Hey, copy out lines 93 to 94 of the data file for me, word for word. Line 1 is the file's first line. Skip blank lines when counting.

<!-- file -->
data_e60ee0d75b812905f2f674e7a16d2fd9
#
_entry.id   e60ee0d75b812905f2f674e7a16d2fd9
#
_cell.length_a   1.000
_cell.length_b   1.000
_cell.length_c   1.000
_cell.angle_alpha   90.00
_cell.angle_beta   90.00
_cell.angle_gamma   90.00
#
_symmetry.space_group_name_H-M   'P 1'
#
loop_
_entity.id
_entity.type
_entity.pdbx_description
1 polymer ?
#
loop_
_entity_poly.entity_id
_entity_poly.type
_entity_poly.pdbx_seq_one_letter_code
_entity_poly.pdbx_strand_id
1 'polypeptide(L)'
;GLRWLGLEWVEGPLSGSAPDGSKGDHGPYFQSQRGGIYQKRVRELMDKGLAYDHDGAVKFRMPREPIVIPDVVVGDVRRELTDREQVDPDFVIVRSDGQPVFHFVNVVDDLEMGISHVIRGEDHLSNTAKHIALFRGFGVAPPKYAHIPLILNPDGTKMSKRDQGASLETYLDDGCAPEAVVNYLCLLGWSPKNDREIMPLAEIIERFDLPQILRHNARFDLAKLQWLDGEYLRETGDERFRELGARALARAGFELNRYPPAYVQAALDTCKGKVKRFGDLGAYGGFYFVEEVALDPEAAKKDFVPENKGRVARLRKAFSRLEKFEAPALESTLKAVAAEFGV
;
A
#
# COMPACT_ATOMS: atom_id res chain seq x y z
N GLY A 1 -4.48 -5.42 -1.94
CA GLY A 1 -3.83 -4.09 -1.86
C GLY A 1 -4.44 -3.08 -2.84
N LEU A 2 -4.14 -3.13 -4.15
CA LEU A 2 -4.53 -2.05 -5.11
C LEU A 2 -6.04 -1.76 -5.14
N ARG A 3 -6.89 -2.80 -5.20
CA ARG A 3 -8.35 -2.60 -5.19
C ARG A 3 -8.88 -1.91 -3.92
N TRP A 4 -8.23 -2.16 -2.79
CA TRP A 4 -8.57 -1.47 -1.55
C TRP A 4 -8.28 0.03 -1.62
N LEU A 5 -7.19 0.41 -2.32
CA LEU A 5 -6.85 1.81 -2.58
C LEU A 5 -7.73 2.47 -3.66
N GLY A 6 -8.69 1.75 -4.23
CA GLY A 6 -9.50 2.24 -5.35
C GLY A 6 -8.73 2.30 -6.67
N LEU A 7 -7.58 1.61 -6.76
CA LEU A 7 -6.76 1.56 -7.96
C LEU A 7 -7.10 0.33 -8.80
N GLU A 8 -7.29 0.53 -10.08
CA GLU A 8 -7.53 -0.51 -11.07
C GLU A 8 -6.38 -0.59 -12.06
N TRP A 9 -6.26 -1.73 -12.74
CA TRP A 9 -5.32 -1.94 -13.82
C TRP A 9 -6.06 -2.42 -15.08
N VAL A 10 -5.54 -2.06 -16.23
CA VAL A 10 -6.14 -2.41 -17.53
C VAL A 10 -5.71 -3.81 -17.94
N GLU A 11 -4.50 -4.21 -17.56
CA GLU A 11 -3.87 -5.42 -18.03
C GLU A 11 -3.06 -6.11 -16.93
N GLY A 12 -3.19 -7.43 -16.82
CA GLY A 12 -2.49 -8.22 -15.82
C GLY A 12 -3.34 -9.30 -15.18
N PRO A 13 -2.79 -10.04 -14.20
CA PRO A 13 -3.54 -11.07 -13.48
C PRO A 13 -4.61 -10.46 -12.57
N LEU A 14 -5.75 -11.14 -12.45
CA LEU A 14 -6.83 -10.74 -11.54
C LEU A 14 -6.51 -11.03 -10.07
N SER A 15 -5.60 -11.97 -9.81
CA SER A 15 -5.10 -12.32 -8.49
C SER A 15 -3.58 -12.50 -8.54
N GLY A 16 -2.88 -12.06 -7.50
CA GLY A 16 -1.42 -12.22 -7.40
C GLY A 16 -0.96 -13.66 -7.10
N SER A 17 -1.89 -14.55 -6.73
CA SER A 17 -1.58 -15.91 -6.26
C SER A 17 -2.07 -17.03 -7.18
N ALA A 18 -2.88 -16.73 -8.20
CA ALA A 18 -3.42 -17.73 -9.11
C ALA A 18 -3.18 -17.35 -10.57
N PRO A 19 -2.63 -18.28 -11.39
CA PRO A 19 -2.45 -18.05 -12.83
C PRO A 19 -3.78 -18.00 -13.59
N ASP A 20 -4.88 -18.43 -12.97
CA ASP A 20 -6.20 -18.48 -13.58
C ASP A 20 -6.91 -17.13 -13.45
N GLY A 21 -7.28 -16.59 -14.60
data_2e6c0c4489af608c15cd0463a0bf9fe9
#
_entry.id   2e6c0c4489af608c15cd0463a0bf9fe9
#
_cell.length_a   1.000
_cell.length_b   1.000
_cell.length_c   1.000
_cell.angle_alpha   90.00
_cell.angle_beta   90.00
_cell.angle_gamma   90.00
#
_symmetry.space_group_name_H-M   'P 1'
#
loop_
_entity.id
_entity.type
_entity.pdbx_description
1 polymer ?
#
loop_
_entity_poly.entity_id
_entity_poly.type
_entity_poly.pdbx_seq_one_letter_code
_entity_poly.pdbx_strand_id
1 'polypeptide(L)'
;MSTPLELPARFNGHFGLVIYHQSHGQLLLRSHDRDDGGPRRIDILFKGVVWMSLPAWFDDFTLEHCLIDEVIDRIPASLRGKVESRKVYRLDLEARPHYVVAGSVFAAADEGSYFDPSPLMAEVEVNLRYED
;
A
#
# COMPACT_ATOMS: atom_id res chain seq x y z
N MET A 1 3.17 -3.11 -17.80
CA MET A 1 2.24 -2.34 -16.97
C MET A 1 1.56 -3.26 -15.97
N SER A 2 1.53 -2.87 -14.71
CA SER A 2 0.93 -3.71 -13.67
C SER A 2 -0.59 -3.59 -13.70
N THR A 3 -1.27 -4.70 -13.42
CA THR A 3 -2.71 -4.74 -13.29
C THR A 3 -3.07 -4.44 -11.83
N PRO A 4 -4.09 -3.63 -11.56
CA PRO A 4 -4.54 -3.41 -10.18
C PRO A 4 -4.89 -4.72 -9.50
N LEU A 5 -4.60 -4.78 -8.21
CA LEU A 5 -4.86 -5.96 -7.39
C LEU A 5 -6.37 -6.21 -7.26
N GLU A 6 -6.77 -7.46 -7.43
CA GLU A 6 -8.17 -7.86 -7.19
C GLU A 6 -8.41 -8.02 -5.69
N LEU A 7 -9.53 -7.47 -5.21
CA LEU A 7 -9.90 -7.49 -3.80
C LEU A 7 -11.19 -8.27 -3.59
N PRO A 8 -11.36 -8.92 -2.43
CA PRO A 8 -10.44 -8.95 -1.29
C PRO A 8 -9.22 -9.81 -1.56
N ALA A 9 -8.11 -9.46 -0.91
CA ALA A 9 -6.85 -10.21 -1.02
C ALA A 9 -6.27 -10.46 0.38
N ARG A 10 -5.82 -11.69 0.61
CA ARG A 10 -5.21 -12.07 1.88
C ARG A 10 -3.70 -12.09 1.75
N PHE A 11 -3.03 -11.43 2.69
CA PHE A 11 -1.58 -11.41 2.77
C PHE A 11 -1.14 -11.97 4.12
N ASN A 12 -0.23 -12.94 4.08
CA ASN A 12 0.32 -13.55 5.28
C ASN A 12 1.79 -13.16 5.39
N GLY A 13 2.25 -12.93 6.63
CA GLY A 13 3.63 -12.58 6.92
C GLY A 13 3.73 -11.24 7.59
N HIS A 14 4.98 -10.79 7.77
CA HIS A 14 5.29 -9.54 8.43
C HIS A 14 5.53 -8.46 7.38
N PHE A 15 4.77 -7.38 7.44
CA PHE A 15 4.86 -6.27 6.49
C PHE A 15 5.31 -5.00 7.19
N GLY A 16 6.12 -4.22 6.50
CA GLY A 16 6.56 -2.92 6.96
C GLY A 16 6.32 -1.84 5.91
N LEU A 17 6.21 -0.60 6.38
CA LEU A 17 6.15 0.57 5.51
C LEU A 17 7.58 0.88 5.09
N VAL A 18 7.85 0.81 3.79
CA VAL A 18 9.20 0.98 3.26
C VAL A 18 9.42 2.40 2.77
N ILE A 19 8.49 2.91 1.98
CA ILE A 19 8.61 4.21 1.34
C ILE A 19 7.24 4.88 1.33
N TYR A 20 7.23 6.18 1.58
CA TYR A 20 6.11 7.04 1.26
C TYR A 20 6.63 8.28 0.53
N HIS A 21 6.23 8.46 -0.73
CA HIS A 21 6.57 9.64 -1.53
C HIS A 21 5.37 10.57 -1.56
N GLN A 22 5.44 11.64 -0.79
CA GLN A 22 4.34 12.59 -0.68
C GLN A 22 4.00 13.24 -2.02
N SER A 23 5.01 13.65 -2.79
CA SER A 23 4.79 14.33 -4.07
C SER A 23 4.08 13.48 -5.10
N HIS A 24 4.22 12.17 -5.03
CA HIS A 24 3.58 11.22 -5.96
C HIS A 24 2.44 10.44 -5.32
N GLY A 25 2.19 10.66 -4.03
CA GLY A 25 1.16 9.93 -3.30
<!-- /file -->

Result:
#
_entry.id   2e6c0c4489af608c15cd0463a0bf9fe9